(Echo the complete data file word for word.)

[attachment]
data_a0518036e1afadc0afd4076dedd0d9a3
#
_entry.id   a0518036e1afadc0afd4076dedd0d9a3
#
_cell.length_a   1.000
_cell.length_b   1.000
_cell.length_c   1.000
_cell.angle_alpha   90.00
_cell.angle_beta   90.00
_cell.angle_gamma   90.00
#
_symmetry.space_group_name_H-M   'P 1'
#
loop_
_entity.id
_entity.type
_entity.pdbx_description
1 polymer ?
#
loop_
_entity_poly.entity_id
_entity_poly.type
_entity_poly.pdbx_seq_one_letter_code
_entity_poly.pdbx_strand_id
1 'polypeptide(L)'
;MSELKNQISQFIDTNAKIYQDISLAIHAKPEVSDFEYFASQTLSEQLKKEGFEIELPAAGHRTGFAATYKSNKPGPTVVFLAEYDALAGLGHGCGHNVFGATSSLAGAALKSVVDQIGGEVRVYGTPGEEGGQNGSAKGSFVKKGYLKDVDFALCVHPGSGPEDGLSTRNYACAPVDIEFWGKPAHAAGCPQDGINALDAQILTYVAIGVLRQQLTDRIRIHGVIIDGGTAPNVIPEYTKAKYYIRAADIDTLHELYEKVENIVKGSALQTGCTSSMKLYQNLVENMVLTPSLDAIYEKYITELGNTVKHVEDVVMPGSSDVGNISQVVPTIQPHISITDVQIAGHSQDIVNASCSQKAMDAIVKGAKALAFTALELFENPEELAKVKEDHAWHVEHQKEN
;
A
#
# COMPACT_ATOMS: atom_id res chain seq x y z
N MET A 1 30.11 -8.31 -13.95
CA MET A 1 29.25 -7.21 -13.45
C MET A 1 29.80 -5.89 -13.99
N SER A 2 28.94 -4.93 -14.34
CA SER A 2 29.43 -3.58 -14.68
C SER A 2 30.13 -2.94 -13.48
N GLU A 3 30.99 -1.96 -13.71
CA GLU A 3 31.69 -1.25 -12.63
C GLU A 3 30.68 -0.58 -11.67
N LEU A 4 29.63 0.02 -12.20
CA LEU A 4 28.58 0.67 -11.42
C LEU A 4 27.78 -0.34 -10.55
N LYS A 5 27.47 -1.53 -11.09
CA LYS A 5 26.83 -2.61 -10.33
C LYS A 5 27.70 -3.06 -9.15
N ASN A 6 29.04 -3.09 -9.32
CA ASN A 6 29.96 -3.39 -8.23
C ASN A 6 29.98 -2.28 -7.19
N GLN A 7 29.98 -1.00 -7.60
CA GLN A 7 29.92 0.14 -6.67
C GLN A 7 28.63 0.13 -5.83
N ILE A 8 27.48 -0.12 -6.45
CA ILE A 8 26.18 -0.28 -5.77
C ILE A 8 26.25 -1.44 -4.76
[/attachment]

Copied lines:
data_a0518036e1afadc0afd4076dedd0d9a3
#
_entry.id   a0518036e1afadc0afd4076dedd0d9a3
#
_cell.length_a   1.000
_cell.length_b   1.000
_cell.length_c   1.000
_cell.angle_alpha   90.00
_cell.angle_beta   90.00
_cell.angle_gamma   90.00
#
_symmetry.space_group_name_H-M   'P 1'
#
loop_
_entity.id
_entity.type
_entity.pdbx_description
1 polymer ?
#
loop_
_entity_poly.entity_id
_entity_poly.type
_entity_poly.pdbx_seq_one_letter_code
_entity_poly.pdbx_strand_id
1 'polypeptide(L)'
;MSELKNQISQFIDTNAKIYQDISLAIHAKPEVSDFEYFASQTLSEQLKKEGFEIELPAAGHRTGFAATYKSNKPGPTVVFLAEYDALAGLGHGCGHNVFGATSSLAGAALKSVVDQIGGEVRVYGTPGEEGGQNGSAKGSFVKKGYLKDVDFALCVHPGSGPEDGLSTRNYACAPVDIEFWGKPAHAAGCPQDGINALDAQILTYVAIGVLRQQLTDRIRIHGVIIDGGTAPNVIPEYTKAKYYIRAADIDTLHELYEKVENIVKGSALQTGCTSSMKLYQNLVENMVLTPSLDAIYEKYITELGNTVKHVEDVVMPGSSDVGNISQVVPTIQPHISITDVQIAGHSQDIVNASCSQKAMDAIVKGAKALAFTALELFENPEELAKVKEDHAWHVEHQKEN
;
A
#
# COMPACT_ATOMS: atom_id res chain seq x y z
N MET A 1 30.11 -8.31 -13.95
CA MET A 1 29.25 -7.21 -13.45
C MET A 1 29.80 -5.89 -13.99
N SER A 2 28.94 -4.93 -14.34
CA SER A 2 29.43 -3.58 -14.68
C SER A 2 30.13 -2.94 -13.48
N GLU A 3 30.99 -1.96 -13.71
CA GLU A 3 31.69 -1.25 -12.63
C GLU A 3 30.68 -0.58 -11.67
N LEU A 4 29.63 0.02 -12.20
CA LEU A 4 28.58 0.67 -11.42
C LEU A 4 27.78 -0.34 -10.55
N LYS A 5 27.47 -1.53 -11.09
CA LYS A 5 26.83 -2.61 -10.33
C LYS A 5 27.70 -3.06 -9.15
N ASN A 6 29.04 -3.09 -9.32
CA ASN A 6 29.96 -3.39 -8.23
C ASN A 6 29.98 -2.28 -7.19
N GLN A 7 29.98 -1.00 -7.60
CA GLN A 7 29.92 0.14 -6.67
C GLN A 7 28.63 0.13 -5.83
N ILE A 8 27.48 -0.12 -6.45
CA ILE A 8 26.18 -0.28 -5.77
C ILE A 8 26.25 -1.44 -4.76